What I actually wrote: “But what ‘counts’ should be producing work of lasting intellectual value instead of market ephemerality. What ‘counts’ should be the quality of the research and writing, not the professional advantages you gain from producing it.” I have no idea how you imagined a “regime” out of this, but it does not fit into the narrow perspective you have imagined for me.

  3. Adam Kotsko Says:

    I apologize for misconstruing your intentions. I think that the hinge that led to my reading of your article was a misunderstanding of what you meant by “accessible” — you apparently meant it as “people don’t need to get past a paywall to gain access,” where I was thinking of it in terms of “most readers could make sense of it immediately.” I’ve mentioned on Twitter what led me to this conclusion: your complaint about jargon, your emphasis on the “inherently narrow audience” of academic publication, and your example of the creative writing prof who had to give up her work for a broader audience in order to focus on academic writing. All of this fed into a broader context of anti-academic rhetoric and led me to think you were privileging popularizing styles of writing over the scholarly. With that reading in place, your quoted statement about the value of academic writing seemed like a concession rather than a primary point, all the moreso in that you made a point of describing that valuable work as “clear.” So as I said on Twitter, while I admit that I did not read your words in line with your intention and I sympathize with how frustrating that is, what I did read was there to be read — and I assume I will not be the only person who initially interprets your piece in that way.

  4. Sarah Kendzior Says:

    Thank you. I appreciate the apology and clarification of how you formed your interpretation. No hard feelings — I enjoy your blog and look forward to reading more.

  5. Raul Pacheco-Vega, PhD Says:

    First time commenter (and reader!) here. Really, really enjoyed reading your piece, and I think you make a solid point on why we should publish, and why we should have a public intellectual bent.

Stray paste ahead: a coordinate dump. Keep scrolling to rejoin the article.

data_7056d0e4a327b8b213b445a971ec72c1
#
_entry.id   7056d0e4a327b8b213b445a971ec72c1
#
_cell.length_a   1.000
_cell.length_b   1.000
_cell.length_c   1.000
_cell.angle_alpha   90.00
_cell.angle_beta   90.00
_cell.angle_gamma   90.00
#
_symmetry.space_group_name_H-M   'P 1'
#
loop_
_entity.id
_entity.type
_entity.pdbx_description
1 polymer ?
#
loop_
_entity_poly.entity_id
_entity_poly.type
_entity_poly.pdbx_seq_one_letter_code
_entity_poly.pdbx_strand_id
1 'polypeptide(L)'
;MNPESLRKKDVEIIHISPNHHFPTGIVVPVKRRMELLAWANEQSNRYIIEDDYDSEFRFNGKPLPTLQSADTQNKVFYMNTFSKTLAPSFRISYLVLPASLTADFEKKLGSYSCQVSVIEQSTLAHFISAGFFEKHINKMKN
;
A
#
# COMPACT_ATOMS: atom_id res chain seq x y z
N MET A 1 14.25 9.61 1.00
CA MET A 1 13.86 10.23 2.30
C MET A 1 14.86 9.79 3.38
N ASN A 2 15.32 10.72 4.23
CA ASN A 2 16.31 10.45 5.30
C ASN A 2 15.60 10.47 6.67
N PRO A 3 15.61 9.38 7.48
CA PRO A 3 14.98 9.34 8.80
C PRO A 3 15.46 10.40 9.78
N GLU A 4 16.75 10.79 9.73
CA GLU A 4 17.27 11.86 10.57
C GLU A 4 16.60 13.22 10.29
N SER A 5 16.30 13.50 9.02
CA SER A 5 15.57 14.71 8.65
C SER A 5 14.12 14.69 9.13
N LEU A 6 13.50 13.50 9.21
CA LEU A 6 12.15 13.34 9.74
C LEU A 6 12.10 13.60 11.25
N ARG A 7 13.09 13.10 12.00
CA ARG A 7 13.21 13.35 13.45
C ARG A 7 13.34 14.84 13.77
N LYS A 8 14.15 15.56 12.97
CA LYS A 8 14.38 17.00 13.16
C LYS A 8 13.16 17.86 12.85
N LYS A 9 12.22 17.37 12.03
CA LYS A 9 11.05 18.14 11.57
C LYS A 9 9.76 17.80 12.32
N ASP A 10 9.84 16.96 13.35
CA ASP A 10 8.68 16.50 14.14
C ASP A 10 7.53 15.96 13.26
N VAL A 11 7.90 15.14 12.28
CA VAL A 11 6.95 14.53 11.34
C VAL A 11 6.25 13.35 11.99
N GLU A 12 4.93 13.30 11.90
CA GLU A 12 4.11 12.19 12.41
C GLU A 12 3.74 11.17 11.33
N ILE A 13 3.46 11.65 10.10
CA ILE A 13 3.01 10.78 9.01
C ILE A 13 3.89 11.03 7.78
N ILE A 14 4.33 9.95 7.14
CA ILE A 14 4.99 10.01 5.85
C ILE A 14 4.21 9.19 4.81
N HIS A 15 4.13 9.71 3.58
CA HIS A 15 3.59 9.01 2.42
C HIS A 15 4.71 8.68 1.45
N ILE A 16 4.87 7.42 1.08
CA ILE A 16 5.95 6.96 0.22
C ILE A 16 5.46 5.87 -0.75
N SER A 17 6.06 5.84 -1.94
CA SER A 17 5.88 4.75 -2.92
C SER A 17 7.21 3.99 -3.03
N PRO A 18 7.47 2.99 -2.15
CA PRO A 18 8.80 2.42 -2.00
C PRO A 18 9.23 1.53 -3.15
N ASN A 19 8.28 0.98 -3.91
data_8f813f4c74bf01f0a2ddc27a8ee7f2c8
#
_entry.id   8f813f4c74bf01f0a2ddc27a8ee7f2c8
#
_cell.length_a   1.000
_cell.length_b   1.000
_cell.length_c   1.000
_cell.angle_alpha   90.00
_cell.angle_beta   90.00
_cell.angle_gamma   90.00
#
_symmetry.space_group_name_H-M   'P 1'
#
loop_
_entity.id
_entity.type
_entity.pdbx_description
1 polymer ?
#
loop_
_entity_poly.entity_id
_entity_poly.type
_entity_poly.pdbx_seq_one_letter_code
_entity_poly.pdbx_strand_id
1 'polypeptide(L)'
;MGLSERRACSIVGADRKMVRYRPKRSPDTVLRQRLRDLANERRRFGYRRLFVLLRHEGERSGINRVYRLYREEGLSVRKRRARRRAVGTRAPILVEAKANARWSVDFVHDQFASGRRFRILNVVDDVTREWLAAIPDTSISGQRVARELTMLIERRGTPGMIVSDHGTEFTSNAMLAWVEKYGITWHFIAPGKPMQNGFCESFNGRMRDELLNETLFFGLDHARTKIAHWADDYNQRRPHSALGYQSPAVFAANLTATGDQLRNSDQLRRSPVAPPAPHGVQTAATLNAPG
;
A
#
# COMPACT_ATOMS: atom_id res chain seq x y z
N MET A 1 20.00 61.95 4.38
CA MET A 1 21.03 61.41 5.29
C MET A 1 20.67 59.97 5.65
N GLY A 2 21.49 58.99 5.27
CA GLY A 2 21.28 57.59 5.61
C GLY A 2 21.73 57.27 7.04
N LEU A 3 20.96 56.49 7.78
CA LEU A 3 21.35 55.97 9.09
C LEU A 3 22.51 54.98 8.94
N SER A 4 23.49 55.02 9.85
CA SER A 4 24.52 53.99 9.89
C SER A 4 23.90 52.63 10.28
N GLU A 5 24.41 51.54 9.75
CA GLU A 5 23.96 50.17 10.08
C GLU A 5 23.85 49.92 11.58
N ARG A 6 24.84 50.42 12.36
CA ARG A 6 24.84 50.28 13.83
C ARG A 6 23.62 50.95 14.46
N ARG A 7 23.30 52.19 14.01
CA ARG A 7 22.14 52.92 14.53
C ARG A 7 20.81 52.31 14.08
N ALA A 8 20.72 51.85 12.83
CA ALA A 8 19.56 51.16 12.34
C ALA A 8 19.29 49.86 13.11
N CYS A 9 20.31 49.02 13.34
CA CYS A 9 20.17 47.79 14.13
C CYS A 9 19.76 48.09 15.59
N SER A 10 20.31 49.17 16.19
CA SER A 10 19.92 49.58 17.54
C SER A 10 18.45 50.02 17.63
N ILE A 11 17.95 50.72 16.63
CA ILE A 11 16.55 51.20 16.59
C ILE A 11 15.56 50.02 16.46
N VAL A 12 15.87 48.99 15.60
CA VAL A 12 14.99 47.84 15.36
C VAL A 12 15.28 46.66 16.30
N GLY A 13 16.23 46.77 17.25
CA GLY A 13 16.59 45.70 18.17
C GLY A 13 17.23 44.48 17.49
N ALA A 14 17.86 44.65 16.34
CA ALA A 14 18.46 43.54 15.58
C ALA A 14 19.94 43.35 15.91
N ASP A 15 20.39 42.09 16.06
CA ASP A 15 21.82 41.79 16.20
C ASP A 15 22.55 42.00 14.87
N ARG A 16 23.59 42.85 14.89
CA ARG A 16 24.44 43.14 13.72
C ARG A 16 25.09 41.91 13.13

By the same token, I also enjoyed the piece that Sarah Kendzior posted (although I don’t always agree with her viewpoints, twice this week she has made ones I agree with). I view myself as a public intellectual in that I blog, and tweet, and have a very heavy social media presence, and I also publish (on the tenure-track, hard not to do!). The last point Kendzior made was the one I took away:

    “But what ‘counts’ should be producing work of lasting intellectual value instead of market ephemerality. What ‘counts’ should be the quality of the research and writing, not the professional advantages you gain from producing it.”

    What I gain out of my research is studying what I am interested in, and doing what I love (being a professor). The intellectual and practical and policy-applied aspects of my work. I publish, then I blog and tweet about it. I use social media as a sounding board to get feedback on how I’m approaching a particular research project.

    I think it’s not an either-or proposition, as Dan Drezner aptly put it. You CAN publish and you CAN be a public intellectual and both have value. And both can, and more importantly, *should* be done. I think in many ways Kendzior and you were making very similar points. And I enjoyed both your pieces.

  6. Tim (@tim_harrap) Says:

    Adam / Sarah mighty impressed with your exchange. A good example of how to do it.